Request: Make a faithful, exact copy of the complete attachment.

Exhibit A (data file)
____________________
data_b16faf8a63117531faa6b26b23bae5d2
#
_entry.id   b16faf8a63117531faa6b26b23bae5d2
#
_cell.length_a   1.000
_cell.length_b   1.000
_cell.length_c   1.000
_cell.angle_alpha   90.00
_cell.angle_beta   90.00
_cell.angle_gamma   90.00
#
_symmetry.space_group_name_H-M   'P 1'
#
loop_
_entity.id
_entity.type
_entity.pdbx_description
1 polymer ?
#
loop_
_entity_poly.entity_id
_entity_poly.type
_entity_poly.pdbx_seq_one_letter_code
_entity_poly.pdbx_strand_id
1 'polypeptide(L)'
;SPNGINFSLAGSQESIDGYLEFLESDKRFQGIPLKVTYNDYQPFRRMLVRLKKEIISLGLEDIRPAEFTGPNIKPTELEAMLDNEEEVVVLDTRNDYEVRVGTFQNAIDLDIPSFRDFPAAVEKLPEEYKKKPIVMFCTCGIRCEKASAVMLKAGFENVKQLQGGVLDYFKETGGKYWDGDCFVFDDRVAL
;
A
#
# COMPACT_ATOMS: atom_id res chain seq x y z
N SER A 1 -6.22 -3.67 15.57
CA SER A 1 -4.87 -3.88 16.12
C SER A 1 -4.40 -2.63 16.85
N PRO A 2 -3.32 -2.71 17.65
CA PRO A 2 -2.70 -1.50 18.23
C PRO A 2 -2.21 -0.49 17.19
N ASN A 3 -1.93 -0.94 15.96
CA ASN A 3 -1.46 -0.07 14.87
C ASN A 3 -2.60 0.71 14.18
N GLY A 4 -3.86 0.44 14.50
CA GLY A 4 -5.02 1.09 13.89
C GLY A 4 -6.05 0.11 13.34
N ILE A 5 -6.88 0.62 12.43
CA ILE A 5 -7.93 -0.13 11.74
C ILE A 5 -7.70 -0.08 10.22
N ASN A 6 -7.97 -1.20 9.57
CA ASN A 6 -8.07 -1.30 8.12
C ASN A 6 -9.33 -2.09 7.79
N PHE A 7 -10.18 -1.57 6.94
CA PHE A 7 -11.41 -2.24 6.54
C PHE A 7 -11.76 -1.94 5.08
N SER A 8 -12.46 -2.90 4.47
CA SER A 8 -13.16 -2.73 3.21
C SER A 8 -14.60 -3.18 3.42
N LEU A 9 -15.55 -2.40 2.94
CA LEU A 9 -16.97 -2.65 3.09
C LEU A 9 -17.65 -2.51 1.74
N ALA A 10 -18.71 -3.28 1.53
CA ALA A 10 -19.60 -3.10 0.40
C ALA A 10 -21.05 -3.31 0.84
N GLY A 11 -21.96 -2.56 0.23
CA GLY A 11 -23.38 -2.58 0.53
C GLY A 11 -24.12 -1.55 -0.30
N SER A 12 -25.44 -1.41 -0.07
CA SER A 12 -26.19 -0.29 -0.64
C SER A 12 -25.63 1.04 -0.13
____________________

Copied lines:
data_b16faf8a63117531faa6b26b23bae5d2
#
_entry.id   b16faf8a63117531faa6b26b23bae5d2
#
_cell.length_a   1.000
_cell.length_b   1.000
_cell.length_c   1.000
_cell.angle_alpha   90.00
_cell.angle_beta   90.00
_cell.angle_gamma   90.00
#
_symmetry.space_group_name_H-M   'P 1'
#
loop_
_entity.id
_entity.type
_entity.pdbx_description
1 polymer ?
#
loop_
_entity_poly.entity_id
_entity_poly.type
_entity_poly.pdbx_seq_one_letter_code
_entity_poly.pdbx_strand_id
1 'polypeptide(L)'
;SPNGINFSLAGSQESIDGYLEFLESDKRFQGIPLKVTYNDYQPFRRMLVRLKKEIISLGLEDIRPAEFTGPNIKPTELEAMLDNEEEVVVLDTRNDYEVRVGTFQNAIDLDIPSFRDFPAAVEKLPEEYKKKPIVMFCTCGIRCEKASAVMLKAGFENVKQLQGGVLDYFKETGGKYWDGDCFVFDDRVAL
;
A
#
# COMPACT_ATOMS: atom_id res chain seq x y z
N SER A 1 -6.22 -3.67 15.57
CA SER A 1 -4.87 -3.88 16.12
C SER A 1 -4.40 -2.63 16.85
N PRO A 2 -3.32 -2.71 17.65
CA PRO A 2 -2.70 -1.50 18.23
C PRO A 2 -2.21 -0.49 17.19
N ASN A 3 -1.93 -0.94 15.96
CA ASN A 3 -1.46 -0.07 14.87
C ASN A 3 -2.60 0.71 14.18
N GLY A 4 -3.86 0.44 14.50
CA GLY A 4 -5.02 1.09 13.89
C GLY A 4 -6.05 0.11 13.34
N ILE A 5 -6.88 0.62 12.43
CA ILE A 5 -7.93 -0.13 11.74
C ILE A 5 -7.70 -0.08 10.22
N ASN A 6 -7.97 -1.20 9.57
CA ASN A 6 -8.07 -1.30 8.12
C ASN A 6 -9.33 -2.09 7.79
N PHE A 7 -10.18 -1.57 6.94
CA PHE A 7 -11.41 -2.24 6.54
C PHE A 7 -11.76 -1.94 5.08
N SER A 8 -12.46 -2.90 4.47
CA SER A 8 -13.16 -2.73 3.21
C SER A 8 -14.60 -3.18 3.42
N LEU A 9 -15.55 -2.40 2.94
CA LEU A 9 -16.97 -2.65 3.09
C LEU A 9 -17.65 -2.51 1.74
N ALA A 10 -18.71 -3.28 1.53
CA ALA A 10 -19.60 -3.10 0.40
C ALA A 10 -21.05 -3.31 0.84
N GLY A 11 -21.96 -2.56 0.23
CA GLY A 11 -23.38 -2.58 0.53
C GLY A 11 -24.12 -1.55 -0.30
N SER A 12 -25.44 -1.41 -0.07
CA SER A 12 -26.19 -0.29 -0.64
C SER A 12 -25.63 1.04 -0.13